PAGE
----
I recently tried a few of The Armoury’s models of trouser, and these were my favourite: a collaboration with the Japanese trouser-maker Hayato Osaku, whom we visited in Japan a couple of years ago.

The material is a dry, sharp cotton, but has some slubbiness in the weave, which lends them a slightly casual air. The shape is slim without being too much, with a mid-rise and gently tapered leg.

And the finishing is lovely – nearly all by machine, but neat and precise, and with good materials, such as the shirting used in the inside of the (thin) waistband.



8. Blackhorse Lane chore coat


Crossing over into workwear, the chore coats that Blackhorse Lane offer are lovely, but get little attention compared to the jeans. Although there are fewer points of difference there, they’re still made with a cleanness of finish that you don’t normally see on workwear jackets.

The style is simple and refined, which also makes it a little dressier – although this is still firmly something to wear with casual cotton trousers, and boots or canvas sneakers.

Blackhorse manager Han wears his every day, and I admire the fade every time I see him.


9. Trunk Clothiers T-shirt


This is the first piece from Trunk’s own-brand line that I’ve really loved. It is a relatively slim cut, and has a shorter and neater sleeve than most, which is modern, flattering, and makes it easier to wear under other things.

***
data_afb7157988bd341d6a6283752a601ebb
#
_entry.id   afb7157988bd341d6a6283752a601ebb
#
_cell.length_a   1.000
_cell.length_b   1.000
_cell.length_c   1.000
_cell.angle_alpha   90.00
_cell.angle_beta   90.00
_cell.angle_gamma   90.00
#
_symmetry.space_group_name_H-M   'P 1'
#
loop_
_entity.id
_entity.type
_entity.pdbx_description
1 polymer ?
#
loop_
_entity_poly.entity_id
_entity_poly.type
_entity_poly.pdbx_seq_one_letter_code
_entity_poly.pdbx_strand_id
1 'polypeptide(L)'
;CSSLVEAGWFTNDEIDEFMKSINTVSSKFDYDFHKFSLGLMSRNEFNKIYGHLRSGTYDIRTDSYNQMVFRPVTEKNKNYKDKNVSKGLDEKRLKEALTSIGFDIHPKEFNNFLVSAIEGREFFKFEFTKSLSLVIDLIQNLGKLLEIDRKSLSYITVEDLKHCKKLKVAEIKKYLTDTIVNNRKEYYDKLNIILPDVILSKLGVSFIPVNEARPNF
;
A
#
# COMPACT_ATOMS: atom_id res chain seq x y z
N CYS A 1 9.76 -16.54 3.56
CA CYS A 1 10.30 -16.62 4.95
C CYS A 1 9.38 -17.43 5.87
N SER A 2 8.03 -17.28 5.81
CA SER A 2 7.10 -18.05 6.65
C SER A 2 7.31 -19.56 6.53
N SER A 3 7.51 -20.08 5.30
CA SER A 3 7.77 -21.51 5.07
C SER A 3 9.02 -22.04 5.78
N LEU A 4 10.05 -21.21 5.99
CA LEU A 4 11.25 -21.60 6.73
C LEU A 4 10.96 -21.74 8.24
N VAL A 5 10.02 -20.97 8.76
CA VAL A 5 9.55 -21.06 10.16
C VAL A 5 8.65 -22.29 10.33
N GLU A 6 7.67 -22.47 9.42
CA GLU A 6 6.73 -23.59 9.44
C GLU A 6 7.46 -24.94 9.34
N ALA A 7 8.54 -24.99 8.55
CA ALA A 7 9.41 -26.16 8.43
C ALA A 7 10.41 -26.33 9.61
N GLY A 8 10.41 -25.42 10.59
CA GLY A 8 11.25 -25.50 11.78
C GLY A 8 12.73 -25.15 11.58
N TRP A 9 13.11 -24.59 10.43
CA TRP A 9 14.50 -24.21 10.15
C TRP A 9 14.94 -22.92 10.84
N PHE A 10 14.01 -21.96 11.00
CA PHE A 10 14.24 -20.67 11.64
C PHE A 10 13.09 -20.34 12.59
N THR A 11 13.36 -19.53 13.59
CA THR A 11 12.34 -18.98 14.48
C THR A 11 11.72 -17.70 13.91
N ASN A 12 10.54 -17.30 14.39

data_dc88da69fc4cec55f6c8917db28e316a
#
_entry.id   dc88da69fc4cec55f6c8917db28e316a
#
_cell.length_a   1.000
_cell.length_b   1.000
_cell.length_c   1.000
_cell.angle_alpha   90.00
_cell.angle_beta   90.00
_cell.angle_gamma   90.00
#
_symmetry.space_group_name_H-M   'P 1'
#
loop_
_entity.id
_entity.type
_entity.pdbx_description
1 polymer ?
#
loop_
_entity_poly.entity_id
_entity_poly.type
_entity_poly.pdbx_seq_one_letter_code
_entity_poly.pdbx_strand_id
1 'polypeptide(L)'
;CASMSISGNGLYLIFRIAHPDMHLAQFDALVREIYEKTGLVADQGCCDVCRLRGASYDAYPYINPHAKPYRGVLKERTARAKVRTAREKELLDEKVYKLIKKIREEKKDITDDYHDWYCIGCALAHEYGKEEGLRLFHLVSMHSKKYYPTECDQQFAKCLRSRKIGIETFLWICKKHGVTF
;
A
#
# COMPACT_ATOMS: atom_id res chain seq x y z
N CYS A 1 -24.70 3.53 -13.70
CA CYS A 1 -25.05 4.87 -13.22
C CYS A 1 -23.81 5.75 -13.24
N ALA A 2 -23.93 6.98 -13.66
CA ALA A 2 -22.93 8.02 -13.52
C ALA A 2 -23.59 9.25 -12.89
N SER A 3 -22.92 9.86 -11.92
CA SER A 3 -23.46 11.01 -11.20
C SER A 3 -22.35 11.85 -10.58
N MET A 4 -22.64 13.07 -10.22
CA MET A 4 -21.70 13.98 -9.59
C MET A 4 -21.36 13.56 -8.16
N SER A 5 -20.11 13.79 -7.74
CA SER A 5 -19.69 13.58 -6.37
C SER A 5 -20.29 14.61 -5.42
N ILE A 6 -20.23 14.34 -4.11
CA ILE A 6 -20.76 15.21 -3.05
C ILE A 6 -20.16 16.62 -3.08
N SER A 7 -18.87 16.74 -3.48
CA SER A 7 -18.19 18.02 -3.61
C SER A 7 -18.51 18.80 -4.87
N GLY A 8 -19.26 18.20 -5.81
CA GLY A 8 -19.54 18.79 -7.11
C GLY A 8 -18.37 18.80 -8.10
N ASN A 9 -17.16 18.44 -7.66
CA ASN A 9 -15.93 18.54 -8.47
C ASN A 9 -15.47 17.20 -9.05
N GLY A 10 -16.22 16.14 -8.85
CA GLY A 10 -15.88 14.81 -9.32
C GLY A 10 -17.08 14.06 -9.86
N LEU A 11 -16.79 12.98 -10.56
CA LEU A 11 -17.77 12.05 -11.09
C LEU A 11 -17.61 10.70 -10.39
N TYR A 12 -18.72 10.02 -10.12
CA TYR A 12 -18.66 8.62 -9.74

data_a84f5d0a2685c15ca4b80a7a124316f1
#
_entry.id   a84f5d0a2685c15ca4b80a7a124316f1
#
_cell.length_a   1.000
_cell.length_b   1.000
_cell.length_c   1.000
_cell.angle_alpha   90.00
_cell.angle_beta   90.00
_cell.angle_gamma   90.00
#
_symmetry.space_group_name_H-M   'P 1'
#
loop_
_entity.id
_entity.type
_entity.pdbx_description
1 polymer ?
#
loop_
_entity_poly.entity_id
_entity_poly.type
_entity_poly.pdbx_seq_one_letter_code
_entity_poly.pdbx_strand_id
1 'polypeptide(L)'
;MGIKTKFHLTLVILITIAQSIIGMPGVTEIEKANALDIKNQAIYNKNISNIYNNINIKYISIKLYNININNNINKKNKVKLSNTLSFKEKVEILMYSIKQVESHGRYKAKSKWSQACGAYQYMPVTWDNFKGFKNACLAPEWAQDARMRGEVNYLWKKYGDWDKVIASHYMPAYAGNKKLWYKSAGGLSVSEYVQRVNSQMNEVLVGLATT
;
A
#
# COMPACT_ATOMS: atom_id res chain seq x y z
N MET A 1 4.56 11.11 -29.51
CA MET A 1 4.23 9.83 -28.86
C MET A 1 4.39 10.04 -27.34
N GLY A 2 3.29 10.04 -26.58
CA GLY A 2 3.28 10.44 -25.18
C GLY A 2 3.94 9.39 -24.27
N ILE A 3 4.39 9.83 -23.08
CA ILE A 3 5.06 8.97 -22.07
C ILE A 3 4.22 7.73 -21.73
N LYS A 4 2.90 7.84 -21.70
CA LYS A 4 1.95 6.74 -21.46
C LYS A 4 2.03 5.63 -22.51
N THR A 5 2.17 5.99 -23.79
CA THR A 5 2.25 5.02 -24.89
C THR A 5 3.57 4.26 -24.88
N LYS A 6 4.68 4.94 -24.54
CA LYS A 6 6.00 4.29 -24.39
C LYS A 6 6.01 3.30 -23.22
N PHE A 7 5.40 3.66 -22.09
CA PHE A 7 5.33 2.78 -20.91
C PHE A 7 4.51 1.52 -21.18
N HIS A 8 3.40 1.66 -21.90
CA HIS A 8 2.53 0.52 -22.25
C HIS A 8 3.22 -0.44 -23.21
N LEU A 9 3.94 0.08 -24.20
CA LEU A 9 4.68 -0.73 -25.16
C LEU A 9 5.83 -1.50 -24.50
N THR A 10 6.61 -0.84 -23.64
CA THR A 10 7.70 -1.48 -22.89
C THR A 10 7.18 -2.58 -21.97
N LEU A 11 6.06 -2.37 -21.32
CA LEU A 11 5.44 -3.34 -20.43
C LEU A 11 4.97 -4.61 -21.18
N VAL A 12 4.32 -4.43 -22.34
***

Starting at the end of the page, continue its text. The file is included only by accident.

It’s also in a lovely silky cotton, which is impressive given the price.


10. Bryceland’s Sawtooth Westerner shirt


This piece demonstrates that there is no order to this list, given it’s one of my absolute favourite things I’ve bought in the past six months.

The Sawtooth’s denim is very stiff to start with, but softens after a couple of washes and wears in better for it.

It’s weight also means that it becomes really comfortable after an hour or so of wear, when it warms up to body temperature. Lovely and reassuring, in a similar way to loopwheel sweatshirts.

The collar is low, which makes it not so great with tailoring, but it is a neat fit, which does make it good under other things, such as a shawl-collar sweater. Also designed to be tucked in, and therefore longer than any similar western shirt (such as my Niche one).

All imagery, courtesy of brands, except top image, Jamie Ferguson